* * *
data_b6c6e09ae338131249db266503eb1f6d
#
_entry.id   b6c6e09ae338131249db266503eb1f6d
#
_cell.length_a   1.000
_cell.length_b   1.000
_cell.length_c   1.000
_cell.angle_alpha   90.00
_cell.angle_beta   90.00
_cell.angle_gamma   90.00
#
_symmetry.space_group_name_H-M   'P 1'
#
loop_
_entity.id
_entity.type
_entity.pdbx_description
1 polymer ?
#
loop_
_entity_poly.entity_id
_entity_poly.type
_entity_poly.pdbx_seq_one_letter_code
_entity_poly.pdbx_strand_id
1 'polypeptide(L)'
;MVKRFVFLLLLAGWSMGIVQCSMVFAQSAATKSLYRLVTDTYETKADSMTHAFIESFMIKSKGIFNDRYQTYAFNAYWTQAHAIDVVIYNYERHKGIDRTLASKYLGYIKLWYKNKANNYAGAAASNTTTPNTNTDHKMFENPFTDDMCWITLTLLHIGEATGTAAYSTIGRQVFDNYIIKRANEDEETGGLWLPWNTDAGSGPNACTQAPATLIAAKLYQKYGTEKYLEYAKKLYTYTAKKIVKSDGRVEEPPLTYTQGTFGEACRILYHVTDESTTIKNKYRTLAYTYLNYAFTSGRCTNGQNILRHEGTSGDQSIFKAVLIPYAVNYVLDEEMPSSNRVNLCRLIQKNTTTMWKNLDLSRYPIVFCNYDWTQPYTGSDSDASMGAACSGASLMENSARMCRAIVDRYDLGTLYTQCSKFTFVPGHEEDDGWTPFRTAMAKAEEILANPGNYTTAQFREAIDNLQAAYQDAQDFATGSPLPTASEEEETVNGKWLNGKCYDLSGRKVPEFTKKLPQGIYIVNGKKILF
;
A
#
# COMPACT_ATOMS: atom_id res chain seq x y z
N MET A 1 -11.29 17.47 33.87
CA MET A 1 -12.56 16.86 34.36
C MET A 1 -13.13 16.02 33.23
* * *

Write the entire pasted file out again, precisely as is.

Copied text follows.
data_b6c6e09ae338131249db266503eb1f6d
#
_entry.id   b6c6e09ae338131249db266503eb1f6d
#
_cell.length_a   1.000
_cell.length_b   1.000
_cell.length_c   1.000
_cell.angle_alpha   90.00
_cell.angle_beta   90.00
_cell.angle_gamma   90.00
#
_symmetry.space_group_name_H-M   'P 1'
#
loop_
_entity.id
_entity.type
_entity.pdbx_description
1 polymer ?
#
loop_
_entity_poly.entity_id
_entity_poly.type
_entity_poly.pdbx_seq_one_letter_code
_entity_poly.pdbx_strand_id
1 'polypeptide(L)'
;MVKRFVFLLLLAGWSMGIVQCSMVFAQSAATKSLYRLVTDTYETKADSMTHAFIESFMIKSKGIFNDRYQTYAFNAYWTQAHAIDVVIYNYERHKGIDRTLASKYLGYIKLWYKNKANNYAGAAASNTTTPNTNTDHKMFENPFTDDMCWITLTLLHIGEATGTAAYSTIGRQVFDNYIIKRANEDEETGGLWLPWNTDAGSGPNACTQAPATLIAAKLYQKYGTEKYLEYAKKLYTYTAKKIVKSDGRVEEPPLTYTQGTFGEACRILYHVTDESTTIKNKYRTLAYTYLNYAFTSGRCTNGQNILRHEGTSGDQSIFKAVLIPYAVNYVLDEEMPSSNRVNLCRLIQKNTTTMWKNLDLSRYPIVFCNYDWTQPYTGSDSDASMGAACSGASLMENSARMCRAIVDRYDLGTLYTQCSKFTFVPGHEEDDGWTPFRTAMAKAEEILANPGNYTTAQFREAIDNLQAAYQDAQDFATGSPLPTASEEEETVNGKWLNGKCYDLSGRKVPEFTKKLPQGIYIVNGKKILF
;
A
#
# COMPACT_ATOMS: atom_id res chain seq x y z
N MET A 1 -11.29 17.47 33.87
CA MET A 1 -12.56 16.86 34.36
C MET A 1 -13.13 16.02 33.23